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    Debt Problem & Development   26.10.2011   Kugonza & Emre Debt Problem & Development 26.10.2011 Kugonza & Emre Presentation Transcript

    • Debt Problem and Development Volkan EMRE Danald KUGONZA
    • Presentation Summary• Introduction• Overview of external debt• Origins of 1970’s – 1980’s External Debt Dilemma• Petrodollar Recycling and OPEC’s Absorption Problem• When is it prudent to borrow ?• Debt Sustainability• External borrowing, adjustment policies, and savings• 1980’ debt crisis• Longer term efforts to overcome the debt crisis• Debt overhang and future economic growth• Graphical Explanations• Conclusions
    • External Origins Petrodollar When IsOverview Borrowing of Recycling It Debt of Adjustment 1970s- & Prudent SustainExternal Policies 1980s OPEC’s To ability Debt & Debt Absorption Borrow Savings Dilemma Problem
    • Overview of External DebtWhat is an External Debt?It is the total private and public foreign debt owned by a country (Todaro).How is it paid ?Its usually paid by using foreign currency.Therefore a country should havesufficient foreign exchange for its servicing.Less Developed Countries can‘t borrow in their local currency-Original SinHow is it different from an internal debt?An internal debt is a borrowing owed to the citizens or institutions of acountry.Normally borrowed and paid in the local currency.Public DebtA Combination of external and internal debt.Why is an external debt a point of concern?Its payment is dependent on foreign exchange-recall currency mismatch &think of local curreny depreciation!
    • External Debt Stocks (% of GNI) in Developing Countries Graph 1 (1970 & 1982) Graph 2 Source: World Bank,World Bank Development Indicators, own calculations
    • Total External Debt in Developing Countries
    • External Debt Stocks (% of GNI) in Heavily Indebted Poor Countries (1970 & 1982) Mauritania Somalia Nicaragua Cote dIvoire Togo Guinea-Bissau Liberia Zambia Gambia, The Congo, Rep. Sudan Malawi Honduras Mali Comoros 1982 Bolivia Senegal 1970 Benin Madagascar Sierra Leone Niger Ethiopia Uganda Cameroon Congo, Dem. Rep. Ghana Central African Republic Chad Burkina Faso Rwanda 0 20 40 60 80 100 120 140 160 180 Source: World Bank,World Bank Development Indicators, own calculations
    • External Origins Petrodollar When IsOverview Borrowing of Recycling It Debt of Adjustment 1970s- & Prudent SustainExternal Policies 1980s OPEC’s To ability Debt & Debt Absorption Borrow Savings Dilemma Problem
    • Origins of 1970’s – 1980’s External Debt DilemmaWhy did nations continue to inccur external debts?  Needed to finance their current account deficitWhat caused their current account deficits?1. Arise in petroleum prices (External event)  During the above period, OPEC hiked Oil Prices  January 1973 = $ 2,59  November 1973 = $ 5,18  January 1974 = $ 11,65
    • Origins of 1970’s – 1980’s External Debt DilemmaBetween 1973 and 1981 Oil Prices Increased approximately by 500 %
    • Origins of 1970’s – 1980’s External Debt Dilemma2. Financing unproductive consumption e.g. military expenditures,repayment of the past external debts at the expense of productiveinvestments which would have generated or saved foreign exchange3.Problems and failures of internal economic policy that resulted in:  High levels of inflation  Over-valued exchange rates4.Failure of economies to successfully negotiate a series of‘’strategy switches’’ in economic policy that would have contributedto the necessary structural transformations on the path towards greaterindustrialisation and diversification of production e.g. Failed ISI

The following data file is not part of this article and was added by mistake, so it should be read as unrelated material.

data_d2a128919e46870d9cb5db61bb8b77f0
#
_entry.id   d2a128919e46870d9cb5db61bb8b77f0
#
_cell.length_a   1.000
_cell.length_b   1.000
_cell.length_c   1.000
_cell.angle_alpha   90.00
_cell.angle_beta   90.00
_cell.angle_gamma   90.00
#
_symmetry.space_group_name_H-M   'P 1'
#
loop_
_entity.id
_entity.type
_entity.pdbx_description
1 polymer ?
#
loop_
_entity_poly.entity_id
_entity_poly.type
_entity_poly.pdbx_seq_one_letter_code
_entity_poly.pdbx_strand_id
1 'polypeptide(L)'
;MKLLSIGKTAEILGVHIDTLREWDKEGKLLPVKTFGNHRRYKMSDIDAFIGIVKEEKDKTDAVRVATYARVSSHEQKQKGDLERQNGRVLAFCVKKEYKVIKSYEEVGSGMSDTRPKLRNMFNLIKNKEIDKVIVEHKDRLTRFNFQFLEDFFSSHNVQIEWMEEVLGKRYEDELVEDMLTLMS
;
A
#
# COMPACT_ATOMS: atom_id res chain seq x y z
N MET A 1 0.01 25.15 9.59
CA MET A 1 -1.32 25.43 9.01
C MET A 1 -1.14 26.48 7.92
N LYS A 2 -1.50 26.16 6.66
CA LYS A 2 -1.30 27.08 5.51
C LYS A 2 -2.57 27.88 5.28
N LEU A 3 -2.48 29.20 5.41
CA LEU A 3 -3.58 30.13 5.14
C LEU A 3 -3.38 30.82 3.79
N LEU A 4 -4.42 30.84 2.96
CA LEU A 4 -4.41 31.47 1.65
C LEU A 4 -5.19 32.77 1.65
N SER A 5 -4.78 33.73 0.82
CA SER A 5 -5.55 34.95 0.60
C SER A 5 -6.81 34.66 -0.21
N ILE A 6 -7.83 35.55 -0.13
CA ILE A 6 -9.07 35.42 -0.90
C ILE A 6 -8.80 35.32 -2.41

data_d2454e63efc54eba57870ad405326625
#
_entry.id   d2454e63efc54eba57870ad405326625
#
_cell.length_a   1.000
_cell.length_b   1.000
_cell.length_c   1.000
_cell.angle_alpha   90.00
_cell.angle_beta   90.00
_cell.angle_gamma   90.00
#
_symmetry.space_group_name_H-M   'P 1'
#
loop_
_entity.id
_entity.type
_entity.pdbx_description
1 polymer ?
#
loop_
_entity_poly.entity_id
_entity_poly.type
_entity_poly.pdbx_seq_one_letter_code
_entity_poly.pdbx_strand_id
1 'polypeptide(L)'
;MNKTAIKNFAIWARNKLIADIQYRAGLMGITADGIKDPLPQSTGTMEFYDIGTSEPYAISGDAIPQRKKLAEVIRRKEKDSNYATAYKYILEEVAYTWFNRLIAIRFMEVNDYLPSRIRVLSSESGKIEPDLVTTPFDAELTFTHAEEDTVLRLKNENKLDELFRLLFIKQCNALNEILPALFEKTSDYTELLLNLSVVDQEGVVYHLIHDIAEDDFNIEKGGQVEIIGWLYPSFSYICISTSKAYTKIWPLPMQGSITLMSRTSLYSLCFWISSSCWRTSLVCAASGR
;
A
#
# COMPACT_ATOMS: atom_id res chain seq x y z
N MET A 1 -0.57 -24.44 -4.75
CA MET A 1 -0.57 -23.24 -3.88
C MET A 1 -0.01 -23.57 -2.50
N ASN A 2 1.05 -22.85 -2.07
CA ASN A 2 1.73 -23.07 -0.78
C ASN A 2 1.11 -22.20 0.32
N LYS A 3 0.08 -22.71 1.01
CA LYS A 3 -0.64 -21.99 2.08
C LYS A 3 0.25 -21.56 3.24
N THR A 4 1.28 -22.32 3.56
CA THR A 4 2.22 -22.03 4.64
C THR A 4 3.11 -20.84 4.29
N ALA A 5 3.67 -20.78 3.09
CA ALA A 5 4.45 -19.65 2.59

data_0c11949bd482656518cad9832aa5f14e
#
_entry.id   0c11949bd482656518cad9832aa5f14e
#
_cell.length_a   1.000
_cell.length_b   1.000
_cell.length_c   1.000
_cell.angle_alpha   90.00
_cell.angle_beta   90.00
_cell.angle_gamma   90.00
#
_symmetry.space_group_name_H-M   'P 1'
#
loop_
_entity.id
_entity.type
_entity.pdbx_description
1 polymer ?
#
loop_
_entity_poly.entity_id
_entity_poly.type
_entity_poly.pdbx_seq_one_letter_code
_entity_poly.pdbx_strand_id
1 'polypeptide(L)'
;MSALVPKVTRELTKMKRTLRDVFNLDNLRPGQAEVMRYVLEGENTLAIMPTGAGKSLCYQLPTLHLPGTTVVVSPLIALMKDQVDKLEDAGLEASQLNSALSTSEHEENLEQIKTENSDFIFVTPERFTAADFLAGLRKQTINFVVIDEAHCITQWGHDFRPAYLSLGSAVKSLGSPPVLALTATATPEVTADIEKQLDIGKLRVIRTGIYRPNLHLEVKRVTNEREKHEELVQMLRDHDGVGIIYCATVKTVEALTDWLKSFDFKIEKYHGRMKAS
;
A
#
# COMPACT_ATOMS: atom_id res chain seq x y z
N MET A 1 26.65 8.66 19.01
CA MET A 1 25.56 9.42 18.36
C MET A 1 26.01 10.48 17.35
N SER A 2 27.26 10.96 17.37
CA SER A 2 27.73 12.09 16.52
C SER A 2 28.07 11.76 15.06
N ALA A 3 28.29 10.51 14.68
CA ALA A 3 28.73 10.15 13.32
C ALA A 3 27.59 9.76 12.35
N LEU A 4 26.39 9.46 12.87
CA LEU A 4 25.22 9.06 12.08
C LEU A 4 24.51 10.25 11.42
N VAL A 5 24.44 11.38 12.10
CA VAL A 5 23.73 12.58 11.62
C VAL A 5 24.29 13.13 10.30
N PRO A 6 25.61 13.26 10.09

• Origins of 1970’s – 1980’s External Debt DilemmaThe Remedy to a current account deficit would be : 1. A Surplus on Capital and Financial Account (say by borrowing externaly) 2. Reducing the Import Bill 3. Increasing Export EarningsHow did these economies respond ? 1. Reduced the Overall Volume of Imports moreso oil? 2. Increased export earnings? 3. Accumulated Further External Debt to Pay for More Expensive Oil and Other desired Imports ? 1. Dilemma !
    • External Petrodollar When Is Origins of BorrowingOverview Recycling It Debt 1970s- Adjustmentof External & Prudent Sustaina 1980s Policies Debt OPEC’s To bility Debt & Absorption Borrow Dilemma Savings Problem
    • Petrodollar Recycling and OPEC’s Absorption ProblemWhat exactly is Petrodollar Recycling ? Increased Export Deposited Excess Excess Deposits in Revenues Earnings in International Banks Amid LimitedAmid not enough Banks Clientsprojects to absorb Euro- Dollar or Euro Threatens profitablitythem thus the Currency Markets ( New of banks which brings‘‘absorption problem‘‘ York , London , Frankfurt, search for new Tokyo ) to earn interest markets Oil Price Hikes by OPEC Debt Serving•Promote Econ.Dev‘t in OPEC Creation of Sovereignthrough improving Borrowersinfrastructure,education,Technol Less developed oilogy,etc than spuring econ dev‘t payments in importing countries within the U.S,Europe & Japan current account deficits exchange for oil
    • Petrodollar Recycling and OPEC’s Absorption Problem• Petrodollar recycling is the circulation and recirculation of petroleum revenues from the oil-importing nations to the OPEC economies to the private international banks and then back again to the oil-importing nations in the form of loans, only to make the round again and again(Devlin 1989). Trade Balances for Oil Exporting and Importing Countries between 1973 & 1981(Billions of U.S dollars) Source: Cypher&Dietz, 2009